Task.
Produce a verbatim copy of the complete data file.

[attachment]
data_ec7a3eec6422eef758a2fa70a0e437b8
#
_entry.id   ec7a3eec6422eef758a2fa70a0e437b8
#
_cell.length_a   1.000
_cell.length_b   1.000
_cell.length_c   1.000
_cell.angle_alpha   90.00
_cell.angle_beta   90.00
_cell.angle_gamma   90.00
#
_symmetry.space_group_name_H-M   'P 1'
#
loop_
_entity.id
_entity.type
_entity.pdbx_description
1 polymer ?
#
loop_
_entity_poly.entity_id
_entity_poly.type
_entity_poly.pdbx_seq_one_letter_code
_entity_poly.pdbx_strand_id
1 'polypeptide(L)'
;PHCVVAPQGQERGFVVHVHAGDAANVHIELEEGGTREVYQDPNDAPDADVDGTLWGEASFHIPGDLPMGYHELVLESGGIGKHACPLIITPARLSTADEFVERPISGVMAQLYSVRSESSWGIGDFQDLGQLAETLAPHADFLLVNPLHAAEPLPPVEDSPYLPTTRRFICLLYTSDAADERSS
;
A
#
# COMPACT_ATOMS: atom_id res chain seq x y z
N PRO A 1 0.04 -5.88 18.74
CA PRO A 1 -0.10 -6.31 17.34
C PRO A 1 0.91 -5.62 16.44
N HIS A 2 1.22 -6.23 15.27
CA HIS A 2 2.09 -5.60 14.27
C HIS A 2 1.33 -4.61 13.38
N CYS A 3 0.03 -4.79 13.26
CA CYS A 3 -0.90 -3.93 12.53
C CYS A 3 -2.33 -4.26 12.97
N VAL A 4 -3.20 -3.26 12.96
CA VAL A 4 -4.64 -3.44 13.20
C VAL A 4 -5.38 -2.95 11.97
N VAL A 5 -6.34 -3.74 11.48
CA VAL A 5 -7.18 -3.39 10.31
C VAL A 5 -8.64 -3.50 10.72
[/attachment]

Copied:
data_ec7a3eec6422eef758a2fa70a0e437b8
#
_entry.id   ec7a3eec6422eef758a2fa70a0e437b8
#
_cell.length_a   1.000
_cell.length_b   1.000
_cell.length_c   1.000
_cell.angle_alpha   90.00
_cell.angle_beta   90.00
_cell.angle_gamma   90.00
#
_symmetry.space_group_name_H-M   'P 1'
#
loop_
_entity.id
_entity.type
_entity.pdbx_description
1 polymer ?
#
loop_
_entity_poly.entity_id
_entity_poly.type
_entity_poly.pdbx_seq_one_letter_code
_entity_poly.pdbx_strand_id
1 'polypeptide(L)'
;PHCVVAPQGQERGFVVHVHAGDAANVHIELEEGGTREVYQDPNDAPDADVDGTLWGEASFHIPGDLPMGYHELVLESGGIGKHACPLIITPARLSTADEFVERPISGVMAQLYSVRSESSWGIGDFQDLGQLAETLAPHADFLLVNPLHAAEPLPPVEDSPYLPTTRRFICLLYTSDAADERSS
;
A
#
# COMPACT_ATOMS: atom_id res chain seq x y z
N PRO A 1 0.04 -5.88 18.74
CA PRO A 1 -0.10 -6.31 17.34
C PRO A 1 0.91 -5.62 16.44
N HIS A 2 1.22 -6.23 15.27
CA HIS A 2 2.09 -5.60 14.27
C HIS A 2 1.33 -4.61 13.38
N CYS A 3 0.03 -4.79 13.26
CA CYS A 3 -0.90 -3.93 12.53
C CYS A 3 -2.33 -4.26 12.97
N VAL A 4 -3.20 -3.26 12.96
CA VAL A 4 -4.64 -3.44 13.20
C VAL A 4 -5.38 -2.95 11.97
N VAL A 5 -6.34 -3.74 11.48
CA VAL A 5 -7.18 -3.39 10.31
C VAL A 5 -8.64 -3.50 10.72